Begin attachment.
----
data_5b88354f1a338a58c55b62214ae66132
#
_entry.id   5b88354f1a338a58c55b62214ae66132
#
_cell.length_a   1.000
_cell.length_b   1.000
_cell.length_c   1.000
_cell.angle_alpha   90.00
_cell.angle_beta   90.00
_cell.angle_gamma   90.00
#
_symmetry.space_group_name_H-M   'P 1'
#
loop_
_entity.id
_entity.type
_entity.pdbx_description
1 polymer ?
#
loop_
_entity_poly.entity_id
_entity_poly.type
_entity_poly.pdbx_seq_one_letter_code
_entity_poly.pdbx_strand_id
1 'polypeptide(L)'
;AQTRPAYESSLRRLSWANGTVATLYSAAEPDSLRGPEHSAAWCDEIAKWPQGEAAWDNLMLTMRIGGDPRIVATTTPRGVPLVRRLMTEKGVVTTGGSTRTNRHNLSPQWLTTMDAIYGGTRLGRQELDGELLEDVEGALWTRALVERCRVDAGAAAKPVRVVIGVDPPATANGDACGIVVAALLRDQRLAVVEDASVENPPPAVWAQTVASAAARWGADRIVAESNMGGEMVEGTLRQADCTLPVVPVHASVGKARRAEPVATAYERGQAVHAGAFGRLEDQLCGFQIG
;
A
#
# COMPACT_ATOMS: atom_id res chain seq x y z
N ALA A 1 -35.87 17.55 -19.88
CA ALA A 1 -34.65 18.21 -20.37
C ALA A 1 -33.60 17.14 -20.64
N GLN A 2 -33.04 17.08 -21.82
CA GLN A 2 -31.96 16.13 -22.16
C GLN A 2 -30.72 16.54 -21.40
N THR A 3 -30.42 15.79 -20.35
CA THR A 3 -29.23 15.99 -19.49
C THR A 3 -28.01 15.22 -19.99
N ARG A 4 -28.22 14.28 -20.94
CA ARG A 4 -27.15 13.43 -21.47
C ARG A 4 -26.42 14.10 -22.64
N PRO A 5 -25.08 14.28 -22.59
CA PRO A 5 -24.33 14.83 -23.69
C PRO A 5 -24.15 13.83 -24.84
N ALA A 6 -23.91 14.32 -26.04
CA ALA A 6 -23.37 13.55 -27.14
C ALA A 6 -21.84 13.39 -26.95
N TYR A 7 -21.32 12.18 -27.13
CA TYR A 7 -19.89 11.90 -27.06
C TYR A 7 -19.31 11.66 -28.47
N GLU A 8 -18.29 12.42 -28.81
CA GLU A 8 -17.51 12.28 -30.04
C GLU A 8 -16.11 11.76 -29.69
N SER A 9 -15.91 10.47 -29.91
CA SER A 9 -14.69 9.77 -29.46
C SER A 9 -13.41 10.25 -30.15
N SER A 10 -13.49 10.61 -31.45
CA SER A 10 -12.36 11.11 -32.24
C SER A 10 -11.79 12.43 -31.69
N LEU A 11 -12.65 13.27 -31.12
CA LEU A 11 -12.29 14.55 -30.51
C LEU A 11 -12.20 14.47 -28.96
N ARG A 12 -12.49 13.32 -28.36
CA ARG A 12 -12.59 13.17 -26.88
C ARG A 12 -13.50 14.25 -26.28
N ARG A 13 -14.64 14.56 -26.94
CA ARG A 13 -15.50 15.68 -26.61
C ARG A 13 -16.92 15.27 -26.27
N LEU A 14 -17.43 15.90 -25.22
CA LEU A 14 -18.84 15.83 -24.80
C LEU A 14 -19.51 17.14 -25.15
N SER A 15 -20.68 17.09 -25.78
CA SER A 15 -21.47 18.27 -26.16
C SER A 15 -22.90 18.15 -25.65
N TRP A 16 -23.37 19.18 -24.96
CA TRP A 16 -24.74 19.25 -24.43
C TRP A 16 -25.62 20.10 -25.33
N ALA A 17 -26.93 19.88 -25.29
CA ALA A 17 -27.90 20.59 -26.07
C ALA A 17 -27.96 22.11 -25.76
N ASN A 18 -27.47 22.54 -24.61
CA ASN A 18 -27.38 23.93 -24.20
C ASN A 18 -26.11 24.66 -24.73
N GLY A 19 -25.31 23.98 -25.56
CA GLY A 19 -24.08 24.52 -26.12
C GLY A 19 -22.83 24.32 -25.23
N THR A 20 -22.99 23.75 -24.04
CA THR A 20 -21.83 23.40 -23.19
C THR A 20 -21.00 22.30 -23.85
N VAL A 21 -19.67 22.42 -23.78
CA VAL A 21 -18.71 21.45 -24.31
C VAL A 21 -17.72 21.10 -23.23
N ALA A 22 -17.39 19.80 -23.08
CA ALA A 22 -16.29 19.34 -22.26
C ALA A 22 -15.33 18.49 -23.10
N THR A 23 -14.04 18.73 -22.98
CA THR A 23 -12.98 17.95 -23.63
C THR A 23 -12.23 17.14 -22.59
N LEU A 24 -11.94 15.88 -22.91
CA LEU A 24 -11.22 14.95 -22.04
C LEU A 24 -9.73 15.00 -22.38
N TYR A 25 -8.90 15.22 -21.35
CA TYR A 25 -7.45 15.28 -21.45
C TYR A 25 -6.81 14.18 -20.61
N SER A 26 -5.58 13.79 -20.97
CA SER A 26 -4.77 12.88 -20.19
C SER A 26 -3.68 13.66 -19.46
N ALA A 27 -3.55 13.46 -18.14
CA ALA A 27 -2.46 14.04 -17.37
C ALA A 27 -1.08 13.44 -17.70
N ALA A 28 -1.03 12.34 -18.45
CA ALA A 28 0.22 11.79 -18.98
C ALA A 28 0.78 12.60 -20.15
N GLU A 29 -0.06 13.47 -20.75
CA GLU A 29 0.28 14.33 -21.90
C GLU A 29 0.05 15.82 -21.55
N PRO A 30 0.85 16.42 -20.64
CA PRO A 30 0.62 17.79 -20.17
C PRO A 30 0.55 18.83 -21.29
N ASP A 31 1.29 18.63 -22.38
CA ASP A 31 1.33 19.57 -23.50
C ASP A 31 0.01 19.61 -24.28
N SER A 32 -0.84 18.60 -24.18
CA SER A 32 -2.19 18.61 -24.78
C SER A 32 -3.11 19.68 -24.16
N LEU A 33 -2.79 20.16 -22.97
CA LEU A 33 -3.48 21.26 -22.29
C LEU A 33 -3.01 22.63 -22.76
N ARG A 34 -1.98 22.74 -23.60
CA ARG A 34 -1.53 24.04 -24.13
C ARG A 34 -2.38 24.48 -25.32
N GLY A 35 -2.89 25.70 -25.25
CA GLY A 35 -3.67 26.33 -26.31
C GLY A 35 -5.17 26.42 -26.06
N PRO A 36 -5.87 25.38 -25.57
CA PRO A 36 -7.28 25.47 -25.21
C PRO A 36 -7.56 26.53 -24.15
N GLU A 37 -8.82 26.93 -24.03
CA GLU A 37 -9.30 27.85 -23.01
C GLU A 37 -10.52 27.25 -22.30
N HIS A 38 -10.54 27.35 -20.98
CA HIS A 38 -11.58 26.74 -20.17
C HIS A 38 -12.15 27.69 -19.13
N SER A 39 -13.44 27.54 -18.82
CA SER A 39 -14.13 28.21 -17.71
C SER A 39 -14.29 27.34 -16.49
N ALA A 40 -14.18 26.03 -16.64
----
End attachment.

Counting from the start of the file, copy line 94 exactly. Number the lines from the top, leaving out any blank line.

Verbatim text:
N ALA A 22 -17.39 19.80 -23.08